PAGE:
Museum of East Anglian Life in Stowmarket appeals for public donations after 135 collection items stolen by thieves

A broken plate left by thieves. Picture: GREGG BROWN

A broken plate left by thieves. Picture: GREGG BROWN

The museum’s Collection and Interpretations Manager has appealed for members of the public to donate a range of vintage items, from Victorian toys to 1950s flying ducks.

A broken plate left by thieves. Picture: GREGG BROWN

A broken plate left by thieves. Picture: GREGG BROWN

A popular Stowmarket museum has appealed for donations from the community after hundreds of “irreplaceable” artefacts were stolen by thieves earlier this week.

Offenders broke into the 75-acre site of The Museum of East Anglian Life in the early hours on Monday after removing a padlock from a back gate and forced their way into a number of buildings.

Around 135 collection items were stolen during the theft – including white porcelain jars from the former Stern’s chemist in Stowmarket and hats and ties from Ranson’s Tailors in Lavenham.

Lead was also stripped from the back wall of Abbot’s Hall, causing damage to the roof and brickwork of the Grade II-listed house, which was built in 1709.

Lisa Harris, Collection and Interpretation Manager at the museum, said the theft was “really heartbreaking” and the museum would have to rely on donations from the public in order to rebuild the collections.

“I don’t think we will be able to replace all of the items; you cannot just go to a shop and buy them,” she said.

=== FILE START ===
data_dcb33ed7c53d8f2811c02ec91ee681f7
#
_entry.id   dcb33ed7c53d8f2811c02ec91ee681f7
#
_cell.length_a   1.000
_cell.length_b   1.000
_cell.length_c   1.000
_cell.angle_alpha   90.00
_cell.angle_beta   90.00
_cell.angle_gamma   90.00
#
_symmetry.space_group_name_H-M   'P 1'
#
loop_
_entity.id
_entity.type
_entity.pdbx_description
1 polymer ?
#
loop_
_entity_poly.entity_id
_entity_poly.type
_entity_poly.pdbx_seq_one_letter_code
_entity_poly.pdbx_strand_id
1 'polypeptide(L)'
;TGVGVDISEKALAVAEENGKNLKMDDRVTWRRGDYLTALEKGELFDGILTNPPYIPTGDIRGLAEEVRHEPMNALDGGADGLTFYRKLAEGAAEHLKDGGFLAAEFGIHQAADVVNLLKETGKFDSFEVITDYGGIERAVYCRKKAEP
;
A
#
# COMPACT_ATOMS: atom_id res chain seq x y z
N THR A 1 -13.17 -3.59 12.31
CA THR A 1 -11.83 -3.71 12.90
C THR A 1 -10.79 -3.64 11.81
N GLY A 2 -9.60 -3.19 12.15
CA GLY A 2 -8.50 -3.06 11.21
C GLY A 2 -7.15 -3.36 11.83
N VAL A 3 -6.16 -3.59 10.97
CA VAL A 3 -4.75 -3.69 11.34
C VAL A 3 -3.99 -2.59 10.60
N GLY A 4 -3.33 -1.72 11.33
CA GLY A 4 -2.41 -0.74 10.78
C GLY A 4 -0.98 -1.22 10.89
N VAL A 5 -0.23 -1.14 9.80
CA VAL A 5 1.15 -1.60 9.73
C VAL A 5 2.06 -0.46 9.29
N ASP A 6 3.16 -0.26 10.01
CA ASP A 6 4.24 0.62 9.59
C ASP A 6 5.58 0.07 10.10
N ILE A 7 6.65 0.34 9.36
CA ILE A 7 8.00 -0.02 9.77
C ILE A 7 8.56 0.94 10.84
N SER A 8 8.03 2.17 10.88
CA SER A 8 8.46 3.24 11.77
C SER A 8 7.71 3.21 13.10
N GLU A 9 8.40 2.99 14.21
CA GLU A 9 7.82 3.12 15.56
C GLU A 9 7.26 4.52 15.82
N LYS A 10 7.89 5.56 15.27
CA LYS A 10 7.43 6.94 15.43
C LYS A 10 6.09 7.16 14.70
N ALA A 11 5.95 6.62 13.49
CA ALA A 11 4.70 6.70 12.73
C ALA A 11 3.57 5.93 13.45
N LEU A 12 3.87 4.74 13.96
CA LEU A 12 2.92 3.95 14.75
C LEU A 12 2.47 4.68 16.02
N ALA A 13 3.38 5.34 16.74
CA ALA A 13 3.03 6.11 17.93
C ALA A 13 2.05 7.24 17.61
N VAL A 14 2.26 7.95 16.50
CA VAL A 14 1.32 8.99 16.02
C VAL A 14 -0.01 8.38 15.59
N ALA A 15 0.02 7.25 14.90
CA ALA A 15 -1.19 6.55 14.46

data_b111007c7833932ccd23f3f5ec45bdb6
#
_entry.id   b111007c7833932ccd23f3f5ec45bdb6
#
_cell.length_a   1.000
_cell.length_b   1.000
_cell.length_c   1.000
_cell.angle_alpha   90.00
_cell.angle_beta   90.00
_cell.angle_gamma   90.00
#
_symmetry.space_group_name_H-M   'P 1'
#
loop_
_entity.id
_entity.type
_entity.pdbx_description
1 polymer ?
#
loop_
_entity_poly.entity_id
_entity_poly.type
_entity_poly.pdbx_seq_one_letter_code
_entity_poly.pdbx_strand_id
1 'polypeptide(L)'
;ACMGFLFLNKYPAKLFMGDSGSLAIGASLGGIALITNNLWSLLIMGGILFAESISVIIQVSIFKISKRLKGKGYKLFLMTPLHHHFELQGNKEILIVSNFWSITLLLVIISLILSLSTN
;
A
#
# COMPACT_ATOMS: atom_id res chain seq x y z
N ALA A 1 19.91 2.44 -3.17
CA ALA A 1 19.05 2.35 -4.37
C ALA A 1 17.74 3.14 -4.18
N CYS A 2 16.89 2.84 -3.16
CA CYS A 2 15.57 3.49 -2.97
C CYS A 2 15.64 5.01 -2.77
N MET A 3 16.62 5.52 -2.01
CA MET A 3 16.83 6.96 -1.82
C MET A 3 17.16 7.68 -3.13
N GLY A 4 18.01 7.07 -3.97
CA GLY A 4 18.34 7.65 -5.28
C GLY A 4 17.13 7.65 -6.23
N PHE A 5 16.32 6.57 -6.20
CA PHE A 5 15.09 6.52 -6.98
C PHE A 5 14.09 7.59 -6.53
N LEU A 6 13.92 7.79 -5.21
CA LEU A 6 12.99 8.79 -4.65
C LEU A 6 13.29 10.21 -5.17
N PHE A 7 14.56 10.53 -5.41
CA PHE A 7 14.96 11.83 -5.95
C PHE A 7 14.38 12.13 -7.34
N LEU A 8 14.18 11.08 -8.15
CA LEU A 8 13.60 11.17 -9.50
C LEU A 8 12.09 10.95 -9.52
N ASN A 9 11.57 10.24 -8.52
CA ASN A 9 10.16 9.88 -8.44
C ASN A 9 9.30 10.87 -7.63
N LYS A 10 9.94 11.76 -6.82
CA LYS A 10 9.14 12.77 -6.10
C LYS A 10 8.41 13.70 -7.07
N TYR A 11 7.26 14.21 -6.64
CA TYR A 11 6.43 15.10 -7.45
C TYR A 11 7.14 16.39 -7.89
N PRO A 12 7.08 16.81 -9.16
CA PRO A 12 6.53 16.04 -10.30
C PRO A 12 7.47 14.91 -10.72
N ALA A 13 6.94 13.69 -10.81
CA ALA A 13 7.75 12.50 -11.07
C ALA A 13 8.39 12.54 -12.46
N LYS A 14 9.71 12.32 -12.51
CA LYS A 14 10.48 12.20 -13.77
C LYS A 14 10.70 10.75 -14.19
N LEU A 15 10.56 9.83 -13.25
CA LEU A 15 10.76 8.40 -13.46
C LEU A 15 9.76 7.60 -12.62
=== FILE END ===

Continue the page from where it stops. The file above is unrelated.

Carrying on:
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“We will have to rely on the public to help us.”

Specifically the museum would appreciate donations of any Victorian toys and galvanised metal basins, items relating to old chemists, 1950s flying ducks (as seen in the popular soap opera Coronation Street), and vintage wicker baskets.

The museum has confirmed that it will be investing in advanced security measures to protect against future burglaries.

Ms Harris added that, despite the theft of important items used in school workshops, such as Victorian toys and cookware, the museum would “find a way” to keep the visits going.

Jenny Cousins, director of the museum, described the incident as “extremely sad”.

“The collections reflect the community’s history and are there for the benefit of local people,” she said.

“It is extremely sad that this has happened. We ask anyone with knowledge to contact the police.

“We also encourage members of the public at car boot sales, antique stores or on eBay to keep an eye out for objects which have marks on them which look like museum numbers.

“They would be small and handwritten – usually in the following form 81.A.61/12/1,2.”

Anyone who witnessed any suspicious behaviour should contact Stowmarket police on 101, quoting crime reference 37/5439/18.”

Alternatively, anyone with information can contact independent crime fighting charity Crimestoppers, anonymously, on 0800 555111 or visit their website – – and fill in an online form.